Saudi Arabia — the world's largest oil-exporting nation — has unveiled a target of achieving net zero carbon emissions by 2060, even as it continues to expand its oil and gas production capacity.

The country unveiled its target on Saturday, within days of the United Nations' COP26 climate talks beginning in Glasgow on 31 October.

Crown Prince Mohammed bin Salman said on Saturday at the Saudi Green Initiative Forum that the country aims to reach net zero emissions by 2060 “through the Carbon Circular Economy approach, in line with its development plans and enabling its economic diversification.”

Saudi Arabia's de facto ruler said the first package launched by the country for developing the green economy would involve more than 700 billion riyals' ($187 billion) worth of investments, in line with the nation’s 2030 Vision, Saudi Arabia’s official press agency SPA reported.

State-owned oil giant Saudi Aramco also announced on Saturday that it is targeting net zero Scope 1 and scope 2 greenhouse gas emissions across its wholly owned operated assets by 2050. It said it will reveal further details in its sustainability report during the second quarter of 2022.

Aramco chief executive Amin Nasserc said the company’s ambition to reach net zero emissions across its operations in less than three decades is a historic step forward that will help tackle the most pressing challenge facing humanity.

Reducing carbon emissions

Saudi Arabia plans to reduce carbon emissions by 278 million tonnes per annum by 2030, thus voluntarily more than doubling its previous targeted emissions reduction.

The Opec kingpin is the second Persian Gulf nation to have recently announced a long-term net zero target, in the build-up to the COP26 summit, despite spending billions of dollars on expanding its oil and gas production capacity.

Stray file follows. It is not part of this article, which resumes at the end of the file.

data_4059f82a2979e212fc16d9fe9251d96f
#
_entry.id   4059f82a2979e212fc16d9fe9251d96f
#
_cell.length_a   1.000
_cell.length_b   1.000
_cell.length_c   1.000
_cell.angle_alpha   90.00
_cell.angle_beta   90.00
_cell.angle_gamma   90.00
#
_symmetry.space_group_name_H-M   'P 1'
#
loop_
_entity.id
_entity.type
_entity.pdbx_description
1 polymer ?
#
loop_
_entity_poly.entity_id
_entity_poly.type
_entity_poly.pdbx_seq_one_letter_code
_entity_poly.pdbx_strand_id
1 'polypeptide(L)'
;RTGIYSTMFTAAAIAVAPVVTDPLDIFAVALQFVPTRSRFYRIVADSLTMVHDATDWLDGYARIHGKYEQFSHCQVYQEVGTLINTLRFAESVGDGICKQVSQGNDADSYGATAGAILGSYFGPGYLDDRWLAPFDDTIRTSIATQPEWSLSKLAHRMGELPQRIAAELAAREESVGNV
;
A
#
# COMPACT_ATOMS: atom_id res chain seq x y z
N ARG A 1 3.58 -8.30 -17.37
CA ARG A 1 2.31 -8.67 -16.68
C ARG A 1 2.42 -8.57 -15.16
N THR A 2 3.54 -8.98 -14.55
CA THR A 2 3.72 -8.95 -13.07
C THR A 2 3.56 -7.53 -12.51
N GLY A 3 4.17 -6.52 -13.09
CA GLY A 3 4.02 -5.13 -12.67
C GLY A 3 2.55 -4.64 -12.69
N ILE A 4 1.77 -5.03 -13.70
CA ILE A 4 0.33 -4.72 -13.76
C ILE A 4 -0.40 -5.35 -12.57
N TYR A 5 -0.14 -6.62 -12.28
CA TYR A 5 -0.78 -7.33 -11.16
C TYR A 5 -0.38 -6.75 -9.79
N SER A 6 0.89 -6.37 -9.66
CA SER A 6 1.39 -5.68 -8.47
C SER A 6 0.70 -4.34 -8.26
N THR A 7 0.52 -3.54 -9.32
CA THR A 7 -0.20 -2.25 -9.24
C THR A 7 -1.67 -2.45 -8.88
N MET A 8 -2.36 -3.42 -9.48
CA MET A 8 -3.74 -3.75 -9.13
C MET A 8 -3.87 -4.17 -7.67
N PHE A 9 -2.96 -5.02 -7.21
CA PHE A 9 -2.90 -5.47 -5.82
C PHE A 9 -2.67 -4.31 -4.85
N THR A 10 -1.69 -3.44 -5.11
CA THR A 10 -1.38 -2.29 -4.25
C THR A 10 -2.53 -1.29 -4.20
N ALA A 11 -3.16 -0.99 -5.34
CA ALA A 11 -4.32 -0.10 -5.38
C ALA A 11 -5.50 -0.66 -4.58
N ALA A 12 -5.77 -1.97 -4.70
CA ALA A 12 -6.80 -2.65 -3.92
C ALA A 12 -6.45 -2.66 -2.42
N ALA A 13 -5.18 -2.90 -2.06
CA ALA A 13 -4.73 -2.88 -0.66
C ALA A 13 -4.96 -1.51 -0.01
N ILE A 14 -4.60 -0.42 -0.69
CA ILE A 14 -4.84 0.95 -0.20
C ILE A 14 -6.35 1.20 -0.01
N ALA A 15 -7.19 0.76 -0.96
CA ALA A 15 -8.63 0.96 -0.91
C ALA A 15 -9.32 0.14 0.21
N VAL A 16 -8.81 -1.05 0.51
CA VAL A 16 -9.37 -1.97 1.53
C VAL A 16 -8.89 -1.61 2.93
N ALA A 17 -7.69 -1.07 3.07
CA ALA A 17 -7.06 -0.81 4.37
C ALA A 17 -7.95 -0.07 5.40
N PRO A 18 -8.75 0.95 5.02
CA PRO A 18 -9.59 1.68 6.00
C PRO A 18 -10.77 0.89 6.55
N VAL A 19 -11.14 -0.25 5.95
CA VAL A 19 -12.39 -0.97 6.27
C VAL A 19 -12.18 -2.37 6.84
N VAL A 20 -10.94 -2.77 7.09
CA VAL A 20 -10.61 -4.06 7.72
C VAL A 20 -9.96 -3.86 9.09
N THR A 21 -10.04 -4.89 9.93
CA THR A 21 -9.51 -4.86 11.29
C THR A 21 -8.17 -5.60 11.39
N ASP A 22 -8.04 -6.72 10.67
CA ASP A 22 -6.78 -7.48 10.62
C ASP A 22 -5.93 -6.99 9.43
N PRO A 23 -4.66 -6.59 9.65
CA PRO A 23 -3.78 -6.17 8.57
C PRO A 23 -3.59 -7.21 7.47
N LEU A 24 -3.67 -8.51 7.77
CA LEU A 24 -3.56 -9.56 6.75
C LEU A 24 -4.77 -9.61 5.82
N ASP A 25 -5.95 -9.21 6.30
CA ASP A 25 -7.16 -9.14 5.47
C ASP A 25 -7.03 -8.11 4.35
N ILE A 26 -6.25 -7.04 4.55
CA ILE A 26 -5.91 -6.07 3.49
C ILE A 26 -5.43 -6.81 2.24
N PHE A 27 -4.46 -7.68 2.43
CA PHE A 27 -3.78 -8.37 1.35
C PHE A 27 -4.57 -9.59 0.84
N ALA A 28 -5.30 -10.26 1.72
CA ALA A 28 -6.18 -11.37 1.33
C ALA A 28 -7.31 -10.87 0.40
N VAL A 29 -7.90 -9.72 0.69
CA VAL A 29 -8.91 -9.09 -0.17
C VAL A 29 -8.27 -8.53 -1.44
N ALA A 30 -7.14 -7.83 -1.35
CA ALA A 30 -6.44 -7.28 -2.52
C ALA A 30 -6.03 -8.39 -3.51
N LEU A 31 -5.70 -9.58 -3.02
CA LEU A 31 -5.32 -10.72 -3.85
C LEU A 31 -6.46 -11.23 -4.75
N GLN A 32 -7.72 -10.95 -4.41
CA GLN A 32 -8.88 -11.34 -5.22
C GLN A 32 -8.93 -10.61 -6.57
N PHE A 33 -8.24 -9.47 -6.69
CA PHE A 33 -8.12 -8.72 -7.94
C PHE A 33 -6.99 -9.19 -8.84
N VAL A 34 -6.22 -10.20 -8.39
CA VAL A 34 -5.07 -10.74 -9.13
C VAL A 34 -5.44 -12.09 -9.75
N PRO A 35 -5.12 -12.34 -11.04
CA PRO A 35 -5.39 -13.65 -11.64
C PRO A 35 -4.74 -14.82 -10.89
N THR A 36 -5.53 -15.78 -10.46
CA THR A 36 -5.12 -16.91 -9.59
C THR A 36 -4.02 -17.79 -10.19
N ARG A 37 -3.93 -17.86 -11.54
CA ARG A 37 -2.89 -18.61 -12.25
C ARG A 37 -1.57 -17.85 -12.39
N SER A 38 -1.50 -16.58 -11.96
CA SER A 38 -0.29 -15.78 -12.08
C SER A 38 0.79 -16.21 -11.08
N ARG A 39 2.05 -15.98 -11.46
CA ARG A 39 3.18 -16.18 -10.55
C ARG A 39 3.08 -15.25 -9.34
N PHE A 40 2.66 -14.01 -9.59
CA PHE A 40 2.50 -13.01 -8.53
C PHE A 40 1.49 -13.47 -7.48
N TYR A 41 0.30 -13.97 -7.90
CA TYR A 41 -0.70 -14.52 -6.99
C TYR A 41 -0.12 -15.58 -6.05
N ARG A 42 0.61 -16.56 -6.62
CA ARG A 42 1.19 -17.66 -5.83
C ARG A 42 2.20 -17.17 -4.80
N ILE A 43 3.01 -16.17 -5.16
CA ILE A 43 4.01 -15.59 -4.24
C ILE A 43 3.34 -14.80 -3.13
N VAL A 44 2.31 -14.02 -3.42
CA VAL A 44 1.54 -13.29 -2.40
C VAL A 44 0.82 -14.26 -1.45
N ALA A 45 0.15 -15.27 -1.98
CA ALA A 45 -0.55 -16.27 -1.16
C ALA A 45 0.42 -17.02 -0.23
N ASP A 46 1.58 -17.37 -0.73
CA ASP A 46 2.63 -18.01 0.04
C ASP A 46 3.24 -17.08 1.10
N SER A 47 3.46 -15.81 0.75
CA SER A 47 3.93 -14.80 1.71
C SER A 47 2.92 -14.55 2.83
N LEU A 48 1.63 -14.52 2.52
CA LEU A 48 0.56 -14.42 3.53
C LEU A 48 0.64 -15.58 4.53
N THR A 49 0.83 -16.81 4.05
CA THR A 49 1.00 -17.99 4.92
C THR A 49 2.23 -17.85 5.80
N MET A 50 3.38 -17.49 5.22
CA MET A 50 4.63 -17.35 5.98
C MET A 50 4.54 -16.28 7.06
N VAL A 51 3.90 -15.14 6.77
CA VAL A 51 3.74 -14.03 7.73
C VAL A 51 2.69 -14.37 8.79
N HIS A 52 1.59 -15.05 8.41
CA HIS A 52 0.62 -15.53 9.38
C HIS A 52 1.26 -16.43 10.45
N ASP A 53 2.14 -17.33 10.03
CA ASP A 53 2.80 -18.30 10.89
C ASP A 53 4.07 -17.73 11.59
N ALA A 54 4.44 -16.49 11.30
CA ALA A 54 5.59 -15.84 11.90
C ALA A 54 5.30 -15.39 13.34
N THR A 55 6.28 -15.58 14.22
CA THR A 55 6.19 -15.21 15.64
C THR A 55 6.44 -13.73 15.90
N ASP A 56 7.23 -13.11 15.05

Saudi Arabia’s Persian Gulf neighbour, the United Arab Emirates, recently said it aims to achieve net zero carbon emissions by 2050, and added that the UAE would invest almost $165 billion in clean energy by 2050 and would “play its global role in combating climate change".

Scaling up oil and gas production capacity

Despite the new Saudi net zero target, Aramco plans to scale up its oil production capacity to 13 million barrels per day from its current 12 million bpd capacity in the coming years, as the country races to retain its position as a leading global oil and gas exporter.

While state-owned giants in the Middle East region have made several announcements in the recent past to speed up their hydrogen infrastructure, tap solar resources, reduce greenhouse gas emissions and ramp up their carbon capture, utilisation and storage (CCUS) programmes, industry experts are still concerned about their long-term emission targets, as compared to the western energy giants.

Aramco, which has seen its carbon emissions increasingly targeted by climate activists, claims its upstream operations have one of the lowest carbon intensities globally and that it has managed to considerably cut down on gas flaring, whilst also focusing on CCUS projects.

Avoiding impact on oil exports

Saudi Arabia’s Energy Minister Abdulaziz bin Salman said: “The kingdom’s goal is to reach net zero carbon emissions by 2060, taking into account that this will not have an adverse financial or economic impact on oil exports.”

He said the country is making significant efforts to scale up the “share of gas and renewable energy in its energy mix to 50% for each of them by 2030”.

By end of this decade, Saudi Arabia "will be a model for the production of all energy sources and the best in terms of energy efficiency”, he said.

He added that Saudi Arabia’s energy-efficiency programmes have proved to be successful for more than 10 years, which has reduced 48 million tonnes of carbon emissions annually.

The country also has plans to reduce an additional 9 million tpa of carbon emissions in the coming years by focusing on industry, transportation and construction.

Saudi Arabia will also be joining the Global Methane Pledge, which aims to reduce methane emissions globally by 30% compared to the level of emissions in 2020, its energy minister said.